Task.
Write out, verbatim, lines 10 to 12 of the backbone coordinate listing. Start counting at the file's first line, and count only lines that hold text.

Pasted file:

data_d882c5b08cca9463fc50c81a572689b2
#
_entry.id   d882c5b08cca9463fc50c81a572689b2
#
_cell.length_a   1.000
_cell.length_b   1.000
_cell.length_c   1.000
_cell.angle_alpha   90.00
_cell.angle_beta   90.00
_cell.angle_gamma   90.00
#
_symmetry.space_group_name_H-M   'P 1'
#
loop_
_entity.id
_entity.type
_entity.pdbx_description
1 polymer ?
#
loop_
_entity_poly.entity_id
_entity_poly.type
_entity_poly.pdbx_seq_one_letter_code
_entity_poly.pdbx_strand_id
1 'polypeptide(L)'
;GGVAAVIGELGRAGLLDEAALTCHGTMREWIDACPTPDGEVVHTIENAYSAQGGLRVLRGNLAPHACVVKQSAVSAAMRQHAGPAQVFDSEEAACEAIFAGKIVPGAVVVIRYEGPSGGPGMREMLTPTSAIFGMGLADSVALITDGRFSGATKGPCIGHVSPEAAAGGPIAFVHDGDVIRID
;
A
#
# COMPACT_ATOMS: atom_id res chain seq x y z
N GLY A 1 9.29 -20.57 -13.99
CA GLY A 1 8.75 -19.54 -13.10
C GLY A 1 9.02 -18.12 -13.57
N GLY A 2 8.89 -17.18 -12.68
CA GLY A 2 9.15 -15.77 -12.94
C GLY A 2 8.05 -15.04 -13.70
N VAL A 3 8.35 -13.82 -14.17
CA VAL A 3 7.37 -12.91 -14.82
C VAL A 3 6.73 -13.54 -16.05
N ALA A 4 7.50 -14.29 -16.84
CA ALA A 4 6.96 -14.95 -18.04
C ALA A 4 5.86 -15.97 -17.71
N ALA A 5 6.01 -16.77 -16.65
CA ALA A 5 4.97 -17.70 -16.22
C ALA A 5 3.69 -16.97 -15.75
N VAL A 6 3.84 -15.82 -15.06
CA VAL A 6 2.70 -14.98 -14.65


_cell.angle_gamma   90.00
#
_symmetry.space_group_name_H-M   'P 1'